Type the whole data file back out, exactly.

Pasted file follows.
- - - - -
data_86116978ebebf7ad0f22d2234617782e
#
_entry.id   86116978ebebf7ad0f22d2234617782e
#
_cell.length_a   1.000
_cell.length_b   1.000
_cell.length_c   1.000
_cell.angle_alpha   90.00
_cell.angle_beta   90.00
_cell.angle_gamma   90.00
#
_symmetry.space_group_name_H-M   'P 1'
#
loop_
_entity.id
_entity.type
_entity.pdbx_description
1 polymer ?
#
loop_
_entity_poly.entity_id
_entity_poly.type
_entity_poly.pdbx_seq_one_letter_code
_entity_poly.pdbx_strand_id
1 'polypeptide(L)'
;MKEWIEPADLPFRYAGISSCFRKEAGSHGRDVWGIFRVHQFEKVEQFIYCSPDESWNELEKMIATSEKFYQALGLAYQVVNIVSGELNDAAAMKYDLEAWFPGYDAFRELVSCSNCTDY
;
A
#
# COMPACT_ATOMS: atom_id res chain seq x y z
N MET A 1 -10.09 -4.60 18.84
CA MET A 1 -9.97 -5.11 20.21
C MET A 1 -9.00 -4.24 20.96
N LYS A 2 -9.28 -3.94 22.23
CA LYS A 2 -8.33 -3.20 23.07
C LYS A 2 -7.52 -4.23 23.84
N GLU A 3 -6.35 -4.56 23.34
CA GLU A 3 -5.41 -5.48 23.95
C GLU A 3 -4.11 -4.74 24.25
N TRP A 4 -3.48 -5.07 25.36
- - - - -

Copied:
data_86116978ebebf7ad0f22d2234617782e
#
_entry.id   86116978ebebf7ad0f22d2234617782e
#
_cell.length_a   1.000
_cell.length_b   1.000
_cell.length_c   1.000
_cell.angle_alpha   90.00
_cell.angle_beta   90.00
_cell.angle_gamma   90.00
#
_symmetry.space_group_name_H-M   'P 1'
#
loop_
_entity.id
_entity.type
_entity.pdbx_description
1 polymer ?
#
loop_
_entity_poly.entity_id
_entity_poly.type
_entity_poly.pdbx_seq_one_letter_code
_entity_poly.pdbx_strand_id
1 'polypeptide(L)'
;MKEWIEPADLPFRYAGISSCFRKEAGSHGRDVWGIFRVHQFEKVEQFIYCSPDESWNELEKMIATSEKFYQALGLAYQVVNIVSGELNDAAAMKYDLEAWFPGYDAFRELVSCSNCTDY
;
A
#
# COMPACT_ATOMS: atom_id res chain seq x y z
N MET A 1 -10.09 -4.60 18.84
CA MET A 1 -9.97 -5.11 20.21
C MET A 1 -9.00 -4.24 20.96
N LYS A 2 -9.28 -3.94 22.23
CA LYS A 2 -8.33 -3.20 23.07
C LYS A 2 -7.52 -4.23 23.84
N GLU A 3 -6.35 -4.56 23.34
CA GLU A 3 -5.41 -5.48 23.95
C GLU A 3 -4.11 -4.74 24.25
N TRP A 4 -3.48 -5.07 25.36